PATHUM THANI, Thailand: Chonthicha "Lookkate" Jangrew is going door-to-door asking people to vote for her in Thailand's May 14 election even though she faces possible jail time on charges of sedition and defaming the king during unprecedented protests in 2020.
The 30-year-old is one of more than a dozen activists from a student-led protest movement who are taking their once-taboo cause from the streets to the ballot box as candidates in the election.
They are bringing the issue of the role of monarchy in society into the open. King Maha Vajiralongkorn is officially revered under the constitution and insulting the monarchy is illegal under strict laws known as lese majeste, punishable by up to 15 years in prison.
Changing - though not abolishing - those laws is part of the platform of Lookkate's progressive Move Forward party, which is campaigning on reducing the severity of punishments for royal insult and how it is applied.
"If you want to make a change in Thailand, you cannot rely solely on street movements or only on parliament," Lookkate told Reuters in an interview as she took a break from campaigning in Pathum Thai province, on Bangkok's northern outskirts.
"Both paths need to move forward together," she said.
The 2020 demonstrations that started as opposition to the military's domination of politics following a 2014 coup and a disputed election five years later, broke ground in Thailand by questioning the supremacy of the monarchy.
Protesters pointed at what they described as an unhealthy power nexus between the military and the palace that justified repeated military intervention against elected governments.
The military says it only intervenes in civilian politics when it has to act to save the nation from chaos and it has ruled out any involvement in the election. The palace does not comment on politics.
The protests were eventually suppressed, largely by legal action against their leaders, with hundreds arrested and facing criminal cases that are still working their way through courts.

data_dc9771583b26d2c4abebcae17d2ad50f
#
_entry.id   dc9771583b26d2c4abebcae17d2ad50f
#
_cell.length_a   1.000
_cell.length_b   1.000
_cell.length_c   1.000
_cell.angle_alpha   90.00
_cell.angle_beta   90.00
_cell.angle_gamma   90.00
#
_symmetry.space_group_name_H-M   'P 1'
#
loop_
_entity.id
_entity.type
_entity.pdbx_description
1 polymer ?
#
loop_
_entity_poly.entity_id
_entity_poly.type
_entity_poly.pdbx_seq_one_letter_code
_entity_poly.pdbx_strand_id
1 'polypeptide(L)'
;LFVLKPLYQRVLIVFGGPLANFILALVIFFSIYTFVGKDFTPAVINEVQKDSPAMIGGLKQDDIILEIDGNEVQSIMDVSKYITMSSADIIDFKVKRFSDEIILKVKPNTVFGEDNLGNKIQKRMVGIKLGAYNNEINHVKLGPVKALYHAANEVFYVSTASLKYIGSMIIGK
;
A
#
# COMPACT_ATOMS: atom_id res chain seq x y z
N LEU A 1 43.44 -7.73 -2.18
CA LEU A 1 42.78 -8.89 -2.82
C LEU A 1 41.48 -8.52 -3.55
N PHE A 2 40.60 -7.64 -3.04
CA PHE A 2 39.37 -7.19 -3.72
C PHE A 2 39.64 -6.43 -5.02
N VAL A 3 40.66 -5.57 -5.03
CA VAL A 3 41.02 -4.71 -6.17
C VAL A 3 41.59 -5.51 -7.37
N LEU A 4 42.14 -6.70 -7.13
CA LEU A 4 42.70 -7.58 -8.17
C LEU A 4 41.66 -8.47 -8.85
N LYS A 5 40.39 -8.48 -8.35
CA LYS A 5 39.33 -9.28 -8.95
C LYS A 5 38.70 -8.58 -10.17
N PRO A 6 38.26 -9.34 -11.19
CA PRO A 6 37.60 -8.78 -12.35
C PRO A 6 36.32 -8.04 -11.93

Lookkate said she has 28 criminal cases against her, including two of lese majeste, which would end her parliamentary career if she were to win a seat. Anyone convicted of an offence is disqualified from the legislature.
BIGGEST CHANGE IN DECADES
Analysts say that many of the issues that the youth movement raised are now part of mainstream discourse, including calls to amend the lese majeste laws.
The laws have been used against at least 240 people since the protests began in 2020, according to records compiled by Thai Lawyer for Human Rights.
Dozens of youth activists, like Lookkate, have joined political parties like Move Forward, Pheu Thai and the Thai Sang Thai, either as candidates or workers, said Kanokrat Lertchoosakul, a political scientist at Bangkok's Chulalongkorn University who closely follows the youth movement.
Kanokrat said the protests had put issues such as LGBT rights and the ending of the military conscription on the agenda.
Move Forward party spokesman Rangsiman Rome said the party was a good fit for the youngsters who joined the 2020 protests that were rooted in opposition to the military's attempt to constitutionally enshrine its role in politics.
"The issues they were campaigning for, like changing the constitution or amending the lese majeste law, are aligned with party policies," he said.
Rangsiman did not say how many of the party's candidates came from the youth movement but Kanokrat said the party had at least 20 candidates, and more behind the scenes, linked to it.
"We have at least three pro-democracy parties in which youth activists have found various roles," Kanokrat said.
Political analyst Prajak Kongkirati from Thammasat University said the involvement of the young activists had brought the biggest change to mainstream politics in decades.
They had energised the progressive left while at the same time triggering the rise of a right-wing royalist party, Thai Pakdee, which is campaigning on toughening up the lese majeste law, he said.
"The political spectrum has not been this broad in 30 years," Prajak said. "We have a real progressive left that connects with street politics and a far-right party that rises as a response."
Another activist-turned-candidate Piyarat "Toto" Chongthep, 32, said that he was running because he realised he could not make an impact through protests.
"The most we could do was to symbolically express our discontent," he said. "We need help from the people to democratically give us power to make changes."
The progressive parties are not expected to win on May 14 but Lookkate said she was hopeful the presence of young people in politics would at least usher in a more fair system, in which old power-brokers know they cannot just ignore the result of a vote they don't like.
"I don't think it'll be as easy as before because if the people take to the streets again, it will go much further than it did in 2020," she said.